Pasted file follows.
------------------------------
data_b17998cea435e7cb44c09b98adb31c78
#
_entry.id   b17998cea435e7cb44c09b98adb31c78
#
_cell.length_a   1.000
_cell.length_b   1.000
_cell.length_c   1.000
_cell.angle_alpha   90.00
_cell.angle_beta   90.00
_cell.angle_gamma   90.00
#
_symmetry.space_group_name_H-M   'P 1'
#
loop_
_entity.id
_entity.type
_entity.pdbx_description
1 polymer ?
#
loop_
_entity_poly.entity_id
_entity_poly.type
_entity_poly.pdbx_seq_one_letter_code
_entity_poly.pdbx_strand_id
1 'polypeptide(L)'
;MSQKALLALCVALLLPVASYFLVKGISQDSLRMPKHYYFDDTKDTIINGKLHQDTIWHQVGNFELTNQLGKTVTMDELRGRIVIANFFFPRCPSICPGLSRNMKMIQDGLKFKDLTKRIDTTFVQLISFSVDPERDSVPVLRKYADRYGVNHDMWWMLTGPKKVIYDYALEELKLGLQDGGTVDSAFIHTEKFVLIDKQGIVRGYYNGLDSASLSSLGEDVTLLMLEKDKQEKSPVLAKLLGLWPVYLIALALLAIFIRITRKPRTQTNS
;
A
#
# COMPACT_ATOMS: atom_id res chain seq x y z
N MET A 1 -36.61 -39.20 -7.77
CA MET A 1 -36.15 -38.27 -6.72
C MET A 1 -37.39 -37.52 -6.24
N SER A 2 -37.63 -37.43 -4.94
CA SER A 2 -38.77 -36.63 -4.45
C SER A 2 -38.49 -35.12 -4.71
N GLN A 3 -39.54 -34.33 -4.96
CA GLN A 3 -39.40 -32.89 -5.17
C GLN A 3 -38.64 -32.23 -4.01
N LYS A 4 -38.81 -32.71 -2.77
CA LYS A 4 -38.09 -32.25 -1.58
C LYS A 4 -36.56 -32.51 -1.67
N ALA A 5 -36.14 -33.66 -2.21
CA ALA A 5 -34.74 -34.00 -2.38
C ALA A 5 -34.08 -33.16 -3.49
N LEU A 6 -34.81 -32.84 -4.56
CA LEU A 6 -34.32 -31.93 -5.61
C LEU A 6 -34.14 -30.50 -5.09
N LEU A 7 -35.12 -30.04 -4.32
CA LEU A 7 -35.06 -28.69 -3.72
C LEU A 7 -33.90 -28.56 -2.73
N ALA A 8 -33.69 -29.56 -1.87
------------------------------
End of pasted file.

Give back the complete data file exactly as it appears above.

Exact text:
data_b17998cea435e7cb44c09b98adb31c78
#
_entry.id   b17998cea435e7cb44c09b98adb31c78
#
_cell.length_a   1.000
_cell.length_b   1.000
_cell.length_c   1.000
_cell.angle_alpha   90.00
_cell.angle_beta   90.00
_cell.angle_gamma   90.00
#
_symmetry.space_group_name_H-M   'P 1'
#
loop_
_entity.id
_entity.type
_entity.pdbx_description
1 polymer ?
#
loop_
_entity_poly.entity_id
_entity_poly.type
_entity_poly.pdbx_seq_one_letter_code
_entity_poly.pdbx_strand_id
1 'polypeptide(L)'
;MSQKALLALCVALLLPVASYFLVKGISQDSLRMPKHYYFDDTKDTIINGKLHQDTIWHQVGNFELTNQLGKTVTMDELRGRIVIANFFFPRCPSICPGLSRNMKMIQDGLKFKDLTKRIDTTFVQLISFSVDPERDSVPVLRKYADRYGVNHDMWWMLTGPKKVIYDYALEELKLGLQDGGTVDSAFIHTEKFVLIDKQGIVRGYYNGLDSASLSSLGEDVTLLMLEKDKQEKSPVLAKLLGLWPVYLIALALLAIFIRITRKPRTQTNS
;
A
#
# COMPACT_ATOMS: atom_id res chain seq x y z
N MET A 1 -36.61 -39.20 -7.77
CA MET A 1 -36.15 -38.27 -6.72
C MET A 1 -37.39 -37.52 -6.24
N SER A 2 -37.63 -37.43 -4.94
CA SER A 2 -38.77 -36.63 -4.45
C SER A 2 -38.49 -35.12 -4.71
N GLN A 3 -39.54 -34.33 -4.96
CA GLN A 3 -39.40 -32.89 -5.17
C GLN A 3 -38.64 -32.23 -4.01
N LYS A 4 -38.81 -32.71 -2.77
CA LYS A 4 -38.09 -32.25 -1.58
C LYS A 4 -36.56 -32.51 -1.67
N ALA A 5 -36.14 -33.66 -2.21
CA ALA A 5 -34.74 -34.00 -2.38
C ALA A 5 -34.08 -33.16 -3.49
N LEU A 6 -34.81 -32.84 -4.56
CA LEU A 6 -34.32 -31.93 -5.61
C LEU A 6 -34.14 -30.50 -5.09
N LEU A 7 -35.12 -30.04 -4.32
CA LEU A 7 -35.06 -28.69 -3.72
C LEU A 7 -33.90 -28.56 -2.73
N ALA A 8 -33.69 -29.56 -1.87